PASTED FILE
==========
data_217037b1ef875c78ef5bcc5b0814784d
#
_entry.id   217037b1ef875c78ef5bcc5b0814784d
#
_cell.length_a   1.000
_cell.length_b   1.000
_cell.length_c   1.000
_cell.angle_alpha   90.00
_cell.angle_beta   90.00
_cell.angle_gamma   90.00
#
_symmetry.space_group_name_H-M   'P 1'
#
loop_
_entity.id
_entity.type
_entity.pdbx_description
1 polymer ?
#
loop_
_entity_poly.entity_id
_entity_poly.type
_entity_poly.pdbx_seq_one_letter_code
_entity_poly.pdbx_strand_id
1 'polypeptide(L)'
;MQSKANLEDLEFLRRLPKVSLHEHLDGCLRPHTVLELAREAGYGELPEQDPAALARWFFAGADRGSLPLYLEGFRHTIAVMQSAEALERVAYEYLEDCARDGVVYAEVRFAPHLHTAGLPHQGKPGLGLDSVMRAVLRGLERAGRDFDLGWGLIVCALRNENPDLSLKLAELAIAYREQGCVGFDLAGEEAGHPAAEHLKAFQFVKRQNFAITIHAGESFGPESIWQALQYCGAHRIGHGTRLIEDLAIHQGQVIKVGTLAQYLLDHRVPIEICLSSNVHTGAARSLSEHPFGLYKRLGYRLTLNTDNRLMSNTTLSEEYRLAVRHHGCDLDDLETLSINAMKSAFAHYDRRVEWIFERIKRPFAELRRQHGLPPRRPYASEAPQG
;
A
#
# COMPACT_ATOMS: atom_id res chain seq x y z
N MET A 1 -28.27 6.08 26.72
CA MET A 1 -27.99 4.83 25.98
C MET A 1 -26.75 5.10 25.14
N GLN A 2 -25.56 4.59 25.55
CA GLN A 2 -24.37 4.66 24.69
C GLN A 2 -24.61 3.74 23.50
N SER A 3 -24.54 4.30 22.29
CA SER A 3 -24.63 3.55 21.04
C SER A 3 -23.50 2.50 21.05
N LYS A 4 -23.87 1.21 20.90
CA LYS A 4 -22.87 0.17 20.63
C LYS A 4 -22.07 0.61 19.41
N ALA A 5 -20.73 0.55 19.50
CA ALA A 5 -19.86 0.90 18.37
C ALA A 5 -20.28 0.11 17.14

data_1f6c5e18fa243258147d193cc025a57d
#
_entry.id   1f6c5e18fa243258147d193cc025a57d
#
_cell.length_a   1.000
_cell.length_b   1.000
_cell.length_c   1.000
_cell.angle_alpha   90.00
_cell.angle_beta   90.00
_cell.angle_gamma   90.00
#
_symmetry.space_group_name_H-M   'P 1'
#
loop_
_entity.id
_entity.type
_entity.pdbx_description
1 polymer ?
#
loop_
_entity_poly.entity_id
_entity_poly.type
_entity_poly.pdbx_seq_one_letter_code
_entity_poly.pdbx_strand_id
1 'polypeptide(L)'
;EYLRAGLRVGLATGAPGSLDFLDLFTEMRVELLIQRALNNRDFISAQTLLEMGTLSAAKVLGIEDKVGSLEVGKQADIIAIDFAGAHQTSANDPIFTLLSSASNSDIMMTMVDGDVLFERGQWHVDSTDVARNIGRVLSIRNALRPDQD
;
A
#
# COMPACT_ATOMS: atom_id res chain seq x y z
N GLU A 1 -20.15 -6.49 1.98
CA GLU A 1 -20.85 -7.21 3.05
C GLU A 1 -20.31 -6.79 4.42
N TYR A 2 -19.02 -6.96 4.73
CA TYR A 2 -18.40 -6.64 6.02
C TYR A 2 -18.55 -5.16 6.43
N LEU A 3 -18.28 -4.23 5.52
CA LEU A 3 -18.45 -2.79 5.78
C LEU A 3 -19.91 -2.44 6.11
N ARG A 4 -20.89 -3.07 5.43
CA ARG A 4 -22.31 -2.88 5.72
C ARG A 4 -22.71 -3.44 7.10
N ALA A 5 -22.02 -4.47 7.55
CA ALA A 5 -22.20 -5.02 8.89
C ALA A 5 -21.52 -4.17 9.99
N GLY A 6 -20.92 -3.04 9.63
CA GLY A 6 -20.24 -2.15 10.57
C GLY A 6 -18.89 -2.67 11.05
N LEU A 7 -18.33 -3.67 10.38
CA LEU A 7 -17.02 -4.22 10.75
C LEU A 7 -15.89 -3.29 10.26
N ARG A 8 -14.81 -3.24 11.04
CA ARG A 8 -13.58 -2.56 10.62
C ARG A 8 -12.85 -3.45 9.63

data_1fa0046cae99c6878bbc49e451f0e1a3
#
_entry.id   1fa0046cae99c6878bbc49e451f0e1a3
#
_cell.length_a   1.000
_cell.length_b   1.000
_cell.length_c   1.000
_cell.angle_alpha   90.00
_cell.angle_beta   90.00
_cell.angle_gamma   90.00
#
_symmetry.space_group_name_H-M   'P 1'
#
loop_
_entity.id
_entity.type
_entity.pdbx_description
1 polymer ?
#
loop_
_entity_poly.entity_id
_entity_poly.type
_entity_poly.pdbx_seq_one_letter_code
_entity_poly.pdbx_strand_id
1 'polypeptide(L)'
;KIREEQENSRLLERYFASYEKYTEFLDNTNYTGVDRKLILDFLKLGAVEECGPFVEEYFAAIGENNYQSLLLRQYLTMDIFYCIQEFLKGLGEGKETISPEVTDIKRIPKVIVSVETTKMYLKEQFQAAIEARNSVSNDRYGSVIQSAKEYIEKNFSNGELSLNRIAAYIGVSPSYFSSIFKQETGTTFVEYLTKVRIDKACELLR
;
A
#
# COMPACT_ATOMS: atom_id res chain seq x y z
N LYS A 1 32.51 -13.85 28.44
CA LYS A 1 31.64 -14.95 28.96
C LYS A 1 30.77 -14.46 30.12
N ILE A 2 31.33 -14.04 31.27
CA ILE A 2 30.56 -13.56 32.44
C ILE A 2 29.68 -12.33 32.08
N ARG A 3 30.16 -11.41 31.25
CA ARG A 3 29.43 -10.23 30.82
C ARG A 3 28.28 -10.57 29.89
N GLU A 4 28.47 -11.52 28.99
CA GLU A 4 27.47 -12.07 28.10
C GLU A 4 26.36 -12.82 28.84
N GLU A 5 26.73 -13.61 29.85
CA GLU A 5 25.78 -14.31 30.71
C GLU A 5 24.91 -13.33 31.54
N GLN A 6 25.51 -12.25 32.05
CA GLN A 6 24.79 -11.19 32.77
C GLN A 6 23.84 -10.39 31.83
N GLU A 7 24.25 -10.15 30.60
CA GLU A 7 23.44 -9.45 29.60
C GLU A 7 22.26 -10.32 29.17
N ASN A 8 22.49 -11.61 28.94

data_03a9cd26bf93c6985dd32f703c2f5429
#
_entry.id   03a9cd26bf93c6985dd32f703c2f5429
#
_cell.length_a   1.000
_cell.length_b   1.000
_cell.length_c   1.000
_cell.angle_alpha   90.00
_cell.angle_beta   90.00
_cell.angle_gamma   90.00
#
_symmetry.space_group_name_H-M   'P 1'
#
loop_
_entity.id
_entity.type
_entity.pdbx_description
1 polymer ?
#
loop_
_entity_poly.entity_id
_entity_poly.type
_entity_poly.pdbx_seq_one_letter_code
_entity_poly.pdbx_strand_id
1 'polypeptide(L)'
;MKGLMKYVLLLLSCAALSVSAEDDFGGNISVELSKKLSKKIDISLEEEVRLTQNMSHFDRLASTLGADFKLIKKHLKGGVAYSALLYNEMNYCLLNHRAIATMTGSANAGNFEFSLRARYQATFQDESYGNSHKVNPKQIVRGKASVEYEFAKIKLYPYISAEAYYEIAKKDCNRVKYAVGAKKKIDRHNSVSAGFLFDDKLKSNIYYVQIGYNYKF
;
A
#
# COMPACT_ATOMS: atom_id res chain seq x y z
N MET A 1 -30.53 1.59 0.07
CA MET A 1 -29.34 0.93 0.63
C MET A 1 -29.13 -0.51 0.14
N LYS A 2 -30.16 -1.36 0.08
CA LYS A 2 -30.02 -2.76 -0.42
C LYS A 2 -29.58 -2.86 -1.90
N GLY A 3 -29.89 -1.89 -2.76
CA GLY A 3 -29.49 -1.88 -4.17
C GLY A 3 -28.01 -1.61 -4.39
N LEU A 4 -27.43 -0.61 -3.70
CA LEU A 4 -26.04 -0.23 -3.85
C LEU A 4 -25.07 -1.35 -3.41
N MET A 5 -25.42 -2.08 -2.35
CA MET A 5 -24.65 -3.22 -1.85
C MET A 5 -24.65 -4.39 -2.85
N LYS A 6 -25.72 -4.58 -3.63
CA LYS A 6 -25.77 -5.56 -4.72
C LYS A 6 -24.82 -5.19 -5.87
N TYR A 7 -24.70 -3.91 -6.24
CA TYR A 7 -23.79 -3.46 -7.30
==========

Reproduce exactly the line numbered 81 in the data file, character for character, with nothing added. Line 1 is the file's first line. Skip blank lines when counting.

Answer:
C TYR A 2 -18.55 -5.16 6.43